Before you start, it is a good idea to have paper towels, or special oil absorbent cloths, set aside to wipe down spilled oil or to clean the area that you are working in.

Once in the engine room, open the generator selector valve and attach the rubber hose to the pump discharge fitting. Place the 5 gallon bucket at the end of the rubber hose that is not being used. Flip the pump switch to drain position and pump the dirty oil into the bucket.

Ryan pumping the old fuel out of the generator

Ryan pumping the old oil out of the generator.

Next, disconnect the oil hose pump, wipe off any residual oil, and stow it away.

Ryan disconnecting the oil pump hose

Ryan disconnecting the oil pump hose

Coil the hose, wipe it clean & put stow it away

Coil the hose, wipe it clean & stow it away

Stowing the hose away

Stowing the hose away

Next, locate and unscrew the old oil filter. Clean the threads of the oil filter with paper towels, and securely dispose of any residual oil in the old oil filter.

Ryan pointing to the old oil filter

Ryan pointing to the old oil filter

Remove the old oil filter

Remove the old oil filter

Drain oil out of old oil filter into secure receptacle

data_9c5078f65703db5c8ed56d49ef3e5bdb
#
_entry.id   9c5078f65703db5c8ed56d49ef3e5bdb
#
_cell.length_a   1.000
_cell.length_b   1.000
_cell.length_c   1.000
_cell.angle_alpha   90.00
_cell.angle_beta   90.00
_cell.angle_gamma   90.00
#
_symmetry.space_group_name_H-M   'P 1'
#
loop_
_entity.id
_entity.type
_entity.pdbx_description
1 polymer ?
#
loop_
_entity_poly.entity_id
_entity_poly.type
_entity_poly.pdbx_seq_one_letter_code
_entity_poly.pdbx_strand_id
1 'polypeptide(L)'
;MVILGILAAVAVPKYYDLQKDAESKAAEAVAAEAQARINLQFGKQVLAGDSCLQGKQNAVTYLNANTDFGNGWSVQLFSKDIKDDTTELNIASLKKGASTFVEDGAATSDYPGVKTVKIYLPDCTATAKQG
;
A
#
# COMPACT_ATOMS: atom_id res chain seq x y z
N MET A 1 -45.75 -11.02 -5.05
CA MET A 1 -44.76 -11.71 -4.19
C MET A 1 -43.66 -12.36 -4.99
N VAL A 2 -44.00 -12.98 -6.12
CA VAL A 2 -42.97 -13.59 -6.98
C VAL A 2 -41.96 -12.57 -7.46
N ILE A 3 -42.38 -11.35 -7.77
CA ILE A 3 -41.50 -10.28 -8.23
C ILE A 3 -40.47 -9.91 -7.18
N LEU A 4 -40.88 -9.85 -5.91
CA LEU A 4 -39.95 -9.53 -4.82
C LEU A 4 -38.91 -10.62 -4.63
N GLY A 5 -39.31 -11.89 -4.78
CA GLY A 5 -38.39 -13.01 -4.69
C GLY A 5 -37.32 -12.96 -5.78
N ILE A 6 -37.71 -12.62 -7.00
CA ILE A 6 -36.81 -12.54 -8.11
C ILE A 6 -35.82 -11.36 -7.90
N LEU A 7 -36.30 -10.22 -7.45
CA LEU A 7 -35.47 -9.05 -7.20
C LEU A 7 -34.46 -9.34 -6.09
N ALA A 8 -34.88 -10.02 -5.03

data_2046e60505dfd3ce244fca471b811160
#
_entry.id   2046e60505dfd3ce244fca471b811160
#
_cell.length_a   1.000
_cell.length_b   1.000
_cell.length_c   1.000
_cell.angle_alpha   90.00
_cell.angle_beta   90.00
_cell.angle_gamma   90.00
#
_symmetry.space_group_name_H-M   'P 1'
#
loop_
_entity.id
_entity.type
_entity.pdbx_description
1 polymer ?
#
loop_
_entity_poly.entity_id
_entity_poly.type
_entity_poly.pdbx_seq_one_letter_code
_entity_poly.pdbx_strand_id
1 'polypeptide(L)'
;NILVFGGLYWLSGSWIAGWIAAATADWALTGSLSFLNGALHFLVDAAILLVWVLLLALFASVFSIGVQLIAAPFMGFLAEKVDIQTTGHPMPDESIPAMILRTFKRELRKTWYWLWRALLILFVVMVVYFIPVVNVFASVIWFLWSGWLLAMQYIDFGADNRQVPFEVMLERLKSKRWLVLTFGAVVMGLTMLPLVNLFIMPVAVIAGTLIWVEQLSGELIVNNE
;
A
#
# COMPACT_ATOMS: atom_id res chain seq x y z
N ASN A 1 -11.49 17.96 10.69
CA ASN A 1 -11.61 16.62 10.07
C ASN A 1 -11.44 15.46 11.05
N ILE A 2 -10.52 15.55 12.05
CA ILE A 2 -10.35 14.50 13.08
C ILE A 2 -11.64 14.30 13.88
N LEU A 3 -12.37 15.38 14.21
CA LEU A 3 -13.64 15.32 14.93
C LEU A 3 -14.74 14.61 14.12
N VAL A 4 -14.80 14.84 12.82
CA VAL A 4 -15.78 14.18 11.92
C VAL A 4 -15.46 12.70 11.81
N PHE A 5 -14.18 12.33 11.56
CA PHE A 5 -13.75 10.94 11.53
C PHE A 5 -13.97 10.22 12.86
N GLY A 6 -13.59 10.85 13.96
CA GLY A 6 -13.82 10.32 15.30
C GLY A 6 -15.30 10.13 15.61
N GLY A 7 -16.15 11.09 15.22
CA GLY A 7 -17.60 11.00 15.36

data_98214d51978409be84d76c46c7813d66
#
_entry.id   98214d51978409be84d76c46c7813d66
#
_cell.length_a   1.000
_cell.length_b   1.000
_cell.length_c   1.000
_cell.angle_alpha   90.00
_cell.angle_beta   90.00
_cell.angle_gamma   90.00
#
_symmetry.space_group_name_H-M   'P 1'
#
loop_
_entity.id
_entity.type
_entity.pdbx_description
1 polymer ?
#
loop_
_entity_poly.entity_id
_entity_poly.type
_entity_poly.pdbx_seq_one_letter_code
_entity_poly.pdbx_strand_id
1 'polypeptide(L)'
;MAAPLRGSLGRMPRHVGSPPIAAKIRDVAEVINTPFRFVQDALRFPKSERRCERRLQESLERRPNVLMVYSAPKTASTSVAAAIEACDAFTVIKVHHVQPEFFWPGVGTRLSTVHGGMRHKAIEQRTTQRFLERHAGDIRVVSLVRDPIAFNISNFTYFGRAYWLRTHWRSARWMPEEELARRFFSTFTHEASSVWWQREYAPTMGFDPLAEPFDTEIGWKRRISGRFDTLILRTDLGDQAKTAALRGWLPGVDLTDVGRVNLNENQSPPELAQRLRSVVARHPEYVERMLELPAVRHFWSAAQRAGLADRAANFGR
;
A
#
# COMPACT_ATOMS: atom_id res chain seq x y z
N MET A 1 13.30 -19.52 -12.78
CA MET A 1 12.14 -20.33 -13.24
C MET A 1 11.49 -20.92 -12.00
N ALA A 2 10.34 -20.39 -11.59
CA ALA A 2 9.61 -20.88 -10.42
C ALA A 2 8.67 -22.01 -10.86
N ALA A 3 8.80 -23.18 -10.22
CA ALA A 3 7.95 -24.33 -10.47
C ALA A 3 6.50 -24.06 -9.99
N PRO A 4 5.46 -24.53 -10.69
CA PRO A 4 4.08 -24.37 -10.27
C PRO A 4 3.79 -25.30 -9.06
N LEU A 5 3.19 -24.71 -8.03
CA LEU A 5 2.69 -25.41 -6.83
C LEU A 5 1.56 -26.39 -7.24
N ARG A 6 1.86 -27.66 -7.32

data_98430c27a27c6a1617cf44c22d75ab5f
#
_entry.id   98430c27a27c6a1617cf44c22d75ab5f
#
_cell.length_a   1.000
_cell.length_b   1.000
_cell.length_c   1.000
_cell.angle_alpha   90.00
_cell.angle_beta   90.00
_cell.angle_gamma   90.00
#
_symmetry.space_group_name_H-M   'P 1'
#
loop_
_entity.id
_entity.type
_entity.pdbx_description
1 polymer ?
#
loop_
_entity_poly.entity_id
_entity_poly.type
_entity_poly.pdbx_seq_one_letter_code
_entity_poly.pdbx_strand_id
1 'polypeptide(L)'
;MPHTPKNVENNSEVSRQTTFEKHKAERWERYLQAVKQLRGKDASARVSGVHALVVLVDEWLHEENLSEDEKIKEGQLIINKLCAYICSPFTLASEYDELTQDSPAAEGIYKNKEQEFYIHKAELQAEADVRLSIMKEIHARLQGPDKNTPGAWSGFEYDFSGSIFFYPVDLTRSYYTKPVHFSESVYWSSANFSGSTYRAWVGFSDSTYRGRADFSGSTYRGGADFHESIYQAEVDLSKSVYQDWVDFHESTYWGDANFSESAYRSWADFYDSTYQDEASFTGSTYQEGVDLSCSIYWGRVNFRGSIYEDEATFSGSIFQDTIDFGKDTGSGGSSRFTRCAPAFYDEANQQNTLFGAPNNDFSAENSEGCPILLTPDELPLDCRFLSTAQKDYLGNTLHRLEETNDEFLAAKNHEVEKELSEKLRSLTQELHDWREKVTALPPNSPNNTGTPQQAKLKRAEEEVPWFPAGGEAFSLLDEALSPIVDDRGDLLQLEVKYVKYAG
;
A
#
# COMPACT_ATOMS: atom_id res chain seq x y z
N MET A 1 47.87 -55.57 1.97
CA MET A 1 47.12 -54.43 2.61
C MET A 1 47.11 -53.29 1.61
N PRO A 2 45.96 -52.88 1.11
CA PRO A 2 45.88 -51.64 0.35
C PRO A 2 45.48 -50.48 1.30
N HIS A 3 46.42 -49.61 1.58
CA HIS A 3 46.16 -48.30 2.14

Drain oil out of old oil filter into secure receptacle

Securely dispose of old oil filter

Securely dispose of old oil filter

Before installing the new oil filter wipe clean oil on the O-ring of it.

Dip finger in oil to lube ring of new oil filter

Dip finger in oil to lube ring of new oil filter

Lube outer ring of new filter with clean oil

Lube outer ring of new filter with clean oil

After wiping clean oil on the new filter, screw it in where the old oil filter was and hand tighten.

Secure new oil filter. Tighten with hand grip.

Secure new oil filter. Tighten with hand grip.

Next, disconnect the rubber hose from the pump discharge fitting. Pop the cap off where the oil is to be inserted into the generator and insert a funnel.

With funnel securely in oil input valve, pour in new diesel oil

With funnel securely in oil input valve, pour in new diesel oil

Carefully, pick up the five quart container with clean oil and pour approximately 4 quarts through the funnel. Be sure to pour it slowly or it will overflow over the funnel making a mess.

With funnel secure in oil input valve, add Diesel Oil

With funnel secure in oil input valve, add Diesel Oil

After adding approximately four (4) quarts of oil, take out the dip stick to check its level.

Ryan checking the dip stick oil level

Ryan checking the dip stick oil level